Novel techniques for high-throughput steady-state metabolomic profiling yield information about changes of nearly thousands of metabolites. Such metabolomic profiles, when analyzed together with transcriptional profiles, can reveal novel insights about underlying biological processes. While a number of conceptual approaches have been developed for data integration, easily accessible tools for integrated analysis of mammalian steady-state metabolomic and transcriptional data are lacking. Here we present GAM (‘genes and metabolites’): a web-service for integrated network analysis of transcriptional and steady-state metabolomic data focused on identification of the most changing metabolic subnetworks between two conditions of interest. In the web-service, we have pre-assembled metabolic networks for humans, mice, Arabidopsis and yeast and adapted exact solvers for an optimal subgraph search to work in the context of these metabolic networks. The output is the most regulated metabolic subnetwork of size controlled by false discovery rate parameters. The subnetworks are then visualized online and also can be downloaded in Cytoscape format for subsequent processing. The web-service is available at:https://artyomovlab.wustl.edu/shiny/gam/.
Methods for the integrative analysis of multi-omics data are required to draw a more complete and accurate picture of the dynamics of molecular systems. The complexity of biological systems, the technological limits, the large number of biological variables and the relatively low number of biological samples make the analysis of multi-omics datasets a non-trivial problem.
Spaceflight affects numerous organ systems in the body, leading to metabolic dysfunction that may have long-term consequences. Microgravity-induced alterations in liver metabolism, particularly with respect to lipids, remain largely unexplored. Here we utilize a novel systems biology approach, combining metabolomics and transcriptomics with advanced Raman microscopy, to investigate altered hepatic lipid metabolism in mice following short duration spaceflight. Mice flown aboard Space Transportation System -135, the last Shuttle mission, lose weight but redistribute lipids, particularly to the liver. Intriguingly, spaceflight mice lose retinol from lipid droplets. Both mRNA and metabolite changes suggest the retinol loss is linked to activation of PPARα-mediated pathways and potentially to hepatic stellate cell activation, both of which may be coincident with increased bile acids and early signs of liver injury. Although the 13-day flight duration is too short for frank fibrosis to develop, the retinol loss plus changes in markers of extracellular matrix remodeling raise the concern that longer duration exposure to the space environment may result in progressive liver damage, increasing the risk for nonalcoholic fatty liver disease.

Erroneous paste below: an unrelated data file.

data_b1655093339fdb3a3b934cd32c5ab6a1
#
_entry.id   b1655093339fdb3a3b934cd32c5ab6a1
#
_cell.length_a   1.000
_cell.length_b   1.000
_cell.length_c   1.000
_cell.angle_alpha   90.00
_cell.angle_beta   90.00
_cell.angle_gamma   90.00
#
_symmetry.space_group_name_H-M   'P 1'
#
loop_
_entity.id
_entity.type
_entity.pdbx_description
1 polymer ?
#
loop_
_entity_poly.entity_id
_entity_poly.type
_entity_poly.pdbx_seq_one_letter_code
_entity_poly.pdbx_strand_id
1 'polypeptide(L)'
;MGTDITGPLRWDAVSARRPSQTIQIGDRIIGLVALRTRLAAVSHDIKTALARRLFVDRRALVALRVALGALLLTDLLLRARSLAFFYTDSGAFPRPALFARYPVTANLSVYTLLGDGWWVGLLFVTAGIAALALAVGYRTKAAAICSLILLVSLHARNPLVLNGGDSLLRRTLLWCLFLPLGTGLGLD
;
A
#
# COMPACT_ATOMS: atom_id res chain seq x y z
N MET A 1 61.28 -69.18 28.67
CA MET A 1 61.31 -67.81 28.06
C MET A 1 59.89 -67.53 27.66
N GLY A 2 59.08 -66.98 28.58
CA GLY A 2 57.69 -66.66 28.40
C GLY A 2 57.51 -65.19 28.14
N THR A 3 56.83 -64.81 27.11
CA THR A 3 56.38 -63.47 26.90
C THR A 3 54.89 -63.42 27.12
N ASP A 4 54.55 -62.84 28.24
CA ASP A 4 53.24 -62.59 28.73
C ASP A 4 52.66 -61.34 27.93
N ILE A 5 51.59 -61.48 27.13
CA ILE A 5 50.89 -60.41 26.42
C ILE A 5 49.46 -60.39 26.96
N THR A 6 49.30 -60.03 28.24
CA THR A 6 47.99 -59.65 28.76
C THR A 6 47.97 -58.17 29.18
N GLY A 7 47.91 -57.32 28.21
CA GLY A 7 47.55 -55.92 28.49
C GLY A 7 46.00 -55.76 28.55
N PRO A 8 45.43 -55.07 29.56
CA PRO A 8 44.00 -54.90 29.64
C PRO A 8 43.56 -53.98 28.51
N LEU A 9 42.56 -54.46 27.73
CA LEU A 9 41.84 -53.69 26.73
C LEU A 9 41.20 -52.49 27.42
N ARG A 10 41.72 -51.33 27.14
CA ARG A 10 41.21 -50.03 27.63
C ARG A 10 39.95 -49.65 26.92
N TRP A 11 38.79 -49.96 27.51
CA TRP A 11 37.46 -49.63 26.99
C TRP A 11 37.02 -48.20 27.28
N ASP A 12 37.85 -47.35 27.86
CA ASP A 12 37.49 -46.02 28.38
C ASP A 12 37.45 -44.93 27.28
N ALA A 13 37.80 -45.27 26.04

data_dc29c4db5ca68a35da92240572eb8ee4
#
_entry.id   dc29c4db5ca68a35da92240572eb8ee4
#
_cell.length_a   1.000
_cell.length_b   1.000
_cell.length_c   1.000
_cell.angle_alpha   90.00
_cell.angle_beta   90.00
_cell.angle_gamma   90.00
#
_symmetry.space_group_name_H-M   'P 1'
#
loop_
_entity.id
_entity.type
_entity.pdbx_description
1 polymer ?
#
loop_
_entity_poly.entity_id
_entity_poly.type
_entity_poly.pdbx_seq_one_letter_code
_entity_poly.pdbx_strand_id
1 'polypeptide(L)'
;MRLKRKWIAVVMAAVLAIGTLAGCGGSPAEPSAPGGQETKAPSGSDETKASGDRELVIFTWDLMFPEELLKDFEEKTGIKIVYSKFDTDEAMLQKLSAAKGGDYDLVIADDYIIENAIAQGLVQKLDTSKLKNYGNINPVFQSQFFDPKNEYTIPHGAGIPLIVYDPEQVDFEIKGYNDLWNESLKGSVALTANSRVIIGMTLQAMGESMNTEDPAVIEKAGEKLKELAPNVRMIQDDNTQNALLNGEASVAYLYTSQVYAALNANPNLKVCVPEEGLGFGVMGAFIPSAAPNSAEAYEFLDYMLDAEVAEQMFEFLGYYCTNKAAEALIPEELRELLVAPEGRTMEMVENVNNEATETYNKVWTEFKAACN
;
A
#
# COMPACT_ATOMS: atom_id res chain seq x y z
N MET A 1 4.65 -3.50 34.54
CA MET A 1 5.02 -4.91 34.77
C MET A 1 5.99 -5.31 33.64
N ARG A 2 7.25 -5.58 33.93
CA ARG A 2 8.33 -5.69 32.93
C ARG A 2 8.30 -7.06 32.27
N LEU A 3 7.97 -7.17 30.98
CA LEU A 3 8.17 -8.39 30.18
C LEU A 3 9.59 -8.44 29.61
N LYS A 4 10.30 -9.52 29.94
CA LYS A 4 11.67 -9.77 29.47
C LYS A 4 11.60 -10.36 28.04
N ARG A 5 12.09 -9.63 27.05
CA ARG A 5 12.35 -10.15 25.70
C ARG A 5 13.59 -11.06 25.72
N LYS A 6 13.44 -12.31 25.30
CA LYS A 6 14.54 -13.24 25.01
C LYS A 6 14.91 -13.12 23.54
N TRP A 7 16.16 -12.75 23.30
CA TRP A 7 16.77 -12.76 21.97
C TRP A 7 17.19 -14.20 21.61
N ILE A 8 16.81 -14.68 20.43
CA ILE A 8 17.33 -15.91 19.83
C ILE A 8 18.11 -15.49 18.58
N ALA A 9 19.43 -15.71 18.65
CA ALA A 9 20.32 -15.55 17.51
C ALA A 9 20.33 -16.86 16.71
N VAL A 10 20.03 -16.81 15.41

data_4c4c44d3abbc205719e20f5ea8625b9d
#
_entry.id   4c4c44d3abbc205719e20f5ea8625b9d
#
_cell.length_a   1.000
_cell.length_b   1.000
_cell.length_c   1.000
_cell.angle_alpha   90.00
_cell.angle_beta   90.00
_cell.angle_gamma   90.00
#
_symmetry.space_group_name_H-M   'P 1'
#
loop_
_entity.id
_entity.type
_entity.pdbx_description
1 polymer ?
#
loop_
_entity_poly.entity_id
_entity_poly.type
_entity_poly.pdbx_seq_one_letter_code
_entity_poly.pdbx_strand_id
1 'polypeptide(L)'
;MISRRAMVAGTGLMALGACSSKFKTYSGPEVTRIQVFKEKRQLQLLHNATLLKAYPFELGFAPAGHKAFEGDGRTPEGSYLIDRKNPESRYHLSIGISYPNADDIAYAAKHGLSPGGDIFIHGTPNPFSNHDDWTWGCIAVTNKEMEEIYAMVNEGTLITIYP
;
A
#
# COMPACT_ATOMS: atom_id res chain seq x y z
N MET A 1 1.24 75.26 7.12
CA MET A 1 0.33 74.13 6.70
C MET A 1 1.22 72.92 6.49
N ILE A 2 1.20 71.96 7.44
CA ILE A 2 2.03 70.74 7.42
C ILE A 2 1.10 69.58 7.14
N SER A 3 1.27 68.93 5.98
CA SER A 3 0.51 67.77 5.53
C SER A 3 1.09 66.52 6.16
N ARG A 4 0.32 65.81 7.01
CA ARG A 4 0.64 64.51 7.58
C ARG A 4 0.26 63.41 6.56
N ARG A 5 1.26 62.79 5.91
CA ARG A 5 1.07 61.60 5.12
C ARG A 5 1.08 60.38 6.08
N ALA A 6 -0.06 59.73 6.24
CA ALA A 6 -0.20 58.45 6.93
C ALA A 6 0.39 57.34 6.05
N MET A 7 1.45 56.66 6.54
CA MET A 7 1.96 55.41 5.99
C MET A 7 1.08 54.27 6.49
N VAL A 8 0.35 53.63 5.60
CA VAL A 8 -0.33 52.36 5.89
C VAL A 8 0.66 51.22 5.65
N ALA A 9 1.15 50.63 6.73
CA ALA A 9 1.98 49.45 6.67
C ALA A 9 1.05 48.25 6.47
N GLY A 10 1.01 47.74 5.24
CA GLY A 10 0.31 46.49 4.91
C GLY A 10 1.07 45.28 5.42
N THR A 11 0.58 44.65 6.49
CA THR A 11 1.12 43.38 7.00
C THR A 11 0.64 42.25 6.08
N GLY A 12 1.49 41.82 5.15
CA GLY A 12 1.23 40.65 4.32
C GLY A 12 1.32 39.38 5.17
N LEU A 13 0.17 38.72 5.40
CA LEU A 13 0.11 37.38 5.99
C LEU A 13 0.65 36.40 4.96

- The European respiratory journal : official journal of the European Society for Clinical Respiratory Physiology
- Published almost 6 years ago
Inflammatory lung diseases are highly complex in respect of pathogenesis and relationships between inflammation, clinical disease and response to treatment. Sophisticated large-scale analytical methods to quantify gene expression (transcriptomics), proteins (proteomics), lipids (lipidomics) and metabolites (metabolomics) in the lungs, blood and urine are now available to identify biomarkers that define disease in terms of combined clinical, physiological and patho-biological abnormalities. The aspiration is that these approaches will improve diagnosis, i.e., define pathological phenotypes, and facilitate the monitoring of disease and therapy and, also, unravel underlying molecular pathways. Biomarker studies can either select pre-defined biomarker(s) measured by specific methods or apply an “unbiased” approach involving detection platforms that are indiscriminate in focus. This article reviews the technologies presently available to study biomarkers of lung disease within the ‘omics field. The contributions of the individual 'omics analytical platforms to the field of respiratory diseases are summarised, with the goal of providing background on their respective abilities to contribute to systems medicine-based studies of lung disease.